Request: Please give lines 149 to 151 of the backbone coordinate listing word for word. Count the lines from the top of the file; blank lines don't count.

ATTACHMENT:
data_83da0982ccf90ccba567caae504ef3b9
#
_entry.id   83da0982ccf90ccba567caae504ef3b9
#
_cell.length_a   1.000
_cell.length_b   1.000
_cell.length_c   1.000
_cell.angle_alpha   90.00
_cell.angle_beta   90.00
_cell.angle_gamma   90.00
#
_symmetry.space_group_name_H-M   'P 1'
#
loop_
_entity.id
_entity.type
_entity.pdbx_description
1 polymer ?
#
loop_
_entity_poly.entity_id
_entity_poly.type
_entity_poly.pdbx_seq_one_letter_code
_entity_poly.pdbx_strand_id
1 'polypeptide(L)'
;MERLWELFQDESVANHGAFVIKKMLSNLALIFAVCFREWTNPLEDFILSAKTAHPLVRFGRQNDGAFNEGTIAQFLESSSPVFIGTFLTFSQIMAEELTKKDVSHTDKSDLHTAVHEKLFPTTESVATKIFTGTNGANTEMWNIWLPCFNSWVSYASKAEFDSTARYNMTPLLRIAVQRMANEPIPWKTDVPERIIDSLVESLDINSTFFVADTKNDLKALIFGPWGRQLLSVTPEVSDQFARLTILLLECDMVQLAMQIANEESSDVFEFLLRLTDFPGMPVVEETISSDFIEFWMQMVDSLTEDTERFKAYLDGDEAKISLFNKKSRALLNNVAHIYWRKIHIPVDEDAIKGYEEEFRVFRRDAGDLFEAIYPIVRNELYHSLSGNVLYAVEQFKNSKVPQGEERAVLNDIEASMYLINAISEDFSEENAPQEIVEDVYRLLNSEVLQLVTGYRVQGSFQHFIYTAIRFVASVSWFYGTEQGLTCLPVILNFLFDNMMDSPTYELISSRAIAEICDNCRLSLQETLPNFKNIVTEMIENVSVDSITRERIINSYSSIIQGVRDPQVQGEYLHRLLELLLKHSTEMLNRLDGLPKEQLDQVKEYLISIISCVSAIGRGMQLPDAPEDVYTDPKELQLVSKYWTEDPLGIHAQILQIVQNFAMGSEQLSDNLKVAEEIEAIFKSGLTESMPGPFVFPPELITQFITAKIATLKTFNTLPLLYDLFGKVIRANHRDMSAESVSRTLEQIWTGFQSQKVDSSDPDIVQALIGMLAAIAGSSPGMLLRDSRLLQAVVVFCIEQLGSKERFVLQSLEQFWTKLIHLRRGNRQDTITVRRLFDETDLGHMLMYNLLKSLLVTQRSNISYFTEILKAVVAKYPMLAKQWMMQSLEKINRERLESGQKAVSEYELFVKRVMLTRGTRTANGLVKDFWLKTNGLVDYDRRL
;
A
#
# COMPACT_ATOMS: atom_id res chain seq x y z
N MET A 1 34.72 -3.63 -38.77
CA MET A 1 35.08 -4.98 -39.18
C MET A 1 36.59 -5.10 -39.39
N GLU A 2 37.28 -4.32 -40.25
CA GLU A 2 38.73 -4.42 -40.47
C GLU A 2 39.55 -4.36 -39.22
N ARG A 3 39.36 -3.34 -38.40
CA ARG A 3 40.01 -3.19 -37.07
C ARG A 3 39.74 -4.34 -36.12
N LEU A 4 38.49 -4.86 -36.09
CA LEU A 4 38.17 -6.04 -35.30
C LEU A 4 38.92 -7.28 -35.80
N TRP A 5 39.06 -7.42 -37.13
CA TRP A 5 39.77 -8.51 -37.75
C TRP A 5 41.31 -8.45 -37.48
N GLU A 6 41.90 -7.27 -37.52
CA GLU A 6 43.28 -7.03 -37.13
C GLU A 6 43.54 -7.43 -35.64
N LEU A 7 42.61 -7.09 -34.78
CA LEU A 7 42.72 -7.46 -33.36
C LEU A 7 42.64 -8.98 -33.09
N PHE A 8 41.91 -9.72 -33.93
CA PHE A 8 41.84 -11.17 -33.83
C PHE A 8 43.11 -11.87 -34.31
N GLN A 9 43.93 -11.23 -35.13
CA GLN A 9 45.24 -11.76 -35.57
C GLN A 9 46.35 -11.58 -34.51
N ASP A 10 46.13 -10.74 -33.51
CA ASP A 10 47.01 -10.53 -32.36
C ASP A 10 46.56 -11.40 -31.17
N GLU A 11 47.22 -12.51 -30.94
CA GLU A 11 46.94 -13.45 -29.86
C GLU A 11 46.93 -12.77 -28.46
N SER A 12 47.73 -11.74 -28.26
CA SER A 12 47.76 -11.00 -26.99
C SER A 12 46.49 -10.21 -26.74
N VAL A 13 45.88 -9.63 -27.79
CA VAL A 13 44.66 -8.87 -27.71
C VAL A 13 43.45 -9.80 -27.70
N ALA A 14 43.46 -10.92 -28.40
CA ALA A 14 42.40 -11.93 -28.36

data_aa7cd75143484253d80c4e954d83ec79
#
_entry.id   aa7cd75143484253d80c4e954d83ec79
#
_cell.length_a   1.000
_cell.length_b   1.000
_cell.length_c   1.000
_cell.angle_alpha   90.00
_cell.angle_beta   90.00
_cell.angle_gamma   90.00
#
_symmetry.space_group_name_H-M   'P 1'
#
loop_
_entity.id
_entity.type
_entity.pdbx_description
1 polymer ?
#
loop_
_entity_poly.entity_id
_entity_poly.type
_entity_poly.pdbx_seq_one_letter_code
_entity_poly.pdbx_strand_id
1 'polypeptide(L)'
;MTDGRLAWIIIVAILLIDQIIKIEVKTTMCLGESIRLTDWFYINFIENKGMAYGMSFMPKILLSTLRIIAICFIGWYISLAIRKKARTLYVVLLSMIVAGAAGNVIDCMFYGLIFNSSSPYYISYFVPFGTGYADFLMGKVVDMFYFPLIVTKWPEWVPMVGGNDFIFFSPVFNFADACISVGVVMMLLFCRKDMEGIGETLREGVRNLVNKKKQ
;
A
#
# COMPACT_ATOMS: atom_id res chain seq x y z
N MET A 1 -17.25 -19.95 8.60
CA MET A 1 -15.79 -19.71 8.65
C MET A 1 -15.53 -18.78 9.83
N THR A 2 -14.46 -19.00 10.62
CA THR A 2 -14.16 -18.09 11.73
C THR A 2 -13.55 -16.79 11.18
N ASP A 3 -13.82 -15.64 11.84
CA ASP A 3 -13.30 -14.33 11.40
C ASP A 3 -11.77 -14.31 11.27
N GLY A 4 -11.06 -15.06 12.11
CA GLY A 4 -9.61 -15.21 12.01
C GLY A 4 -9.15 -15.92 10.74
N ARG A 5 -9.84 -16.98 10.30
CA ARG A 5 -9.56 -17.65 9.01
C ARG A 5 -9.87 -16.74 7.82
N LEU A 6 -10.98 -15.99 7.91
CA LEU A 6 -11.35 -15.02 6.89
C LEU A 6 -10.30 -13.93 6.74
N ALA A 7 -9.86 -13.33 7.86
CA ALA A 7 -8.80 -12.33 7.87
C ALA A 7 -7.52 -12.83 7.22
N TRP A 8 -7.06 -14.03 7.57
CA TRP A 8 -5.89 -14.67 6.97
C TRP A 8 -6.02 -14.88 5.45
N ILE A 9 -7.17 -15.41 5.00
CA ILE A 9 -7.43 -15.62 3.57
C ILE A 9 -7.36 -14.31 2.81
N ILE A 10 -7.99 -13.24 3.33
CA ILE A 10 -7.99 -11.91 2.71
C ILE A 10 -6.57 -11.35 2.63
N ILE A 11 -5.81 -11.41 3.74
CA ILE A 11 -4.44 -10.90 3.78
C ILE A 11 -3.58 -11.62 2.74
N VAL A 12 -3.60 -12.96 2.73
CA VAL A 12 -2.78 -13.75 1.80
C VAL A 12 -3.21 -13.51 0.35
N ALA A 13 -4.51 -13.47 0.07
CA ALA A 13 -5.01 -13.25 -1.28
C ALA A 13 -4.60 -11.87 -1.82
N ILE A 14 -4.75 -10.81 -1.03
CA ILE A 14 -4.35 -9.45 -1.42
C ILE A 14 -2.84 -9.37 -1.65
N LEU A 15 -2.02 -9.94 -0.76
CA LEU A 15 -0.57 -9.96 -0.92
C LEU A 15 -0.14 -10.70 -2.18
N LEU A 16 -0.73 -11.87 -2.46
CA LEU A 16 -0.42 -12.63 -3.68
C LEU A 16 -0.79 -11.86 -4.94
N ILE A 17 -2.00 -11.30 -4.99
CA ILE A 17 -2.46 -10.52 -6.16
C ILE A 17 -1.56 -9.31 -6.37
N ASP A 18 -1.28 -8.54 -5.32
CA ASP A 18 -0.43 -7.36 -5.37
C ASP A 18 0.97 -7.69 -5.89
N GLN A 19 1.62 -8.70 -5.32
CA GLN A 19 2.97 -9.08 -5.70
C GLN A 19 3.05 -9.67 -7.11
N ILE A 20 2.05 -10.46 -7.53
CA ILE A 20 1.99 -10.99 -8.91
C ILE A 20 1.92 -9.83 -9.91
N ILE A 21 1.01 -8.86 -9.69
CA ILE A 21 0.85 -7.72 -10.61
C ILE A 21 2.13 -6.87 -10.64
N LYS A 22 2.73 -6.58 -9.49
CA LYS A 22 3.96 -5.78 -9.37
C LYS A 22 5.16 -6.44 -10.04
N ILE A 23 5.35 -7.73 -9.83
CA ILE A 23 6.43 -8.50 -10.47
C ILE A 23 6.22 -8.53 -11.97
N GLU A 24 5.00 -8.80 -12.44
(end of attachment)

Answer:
C LEU A 16 -0.79 -11.86 -4.94
N ILE A 17 -2.00 -11.30 -4.99
CA ILE A 17 -2.46 -10.52 -6.16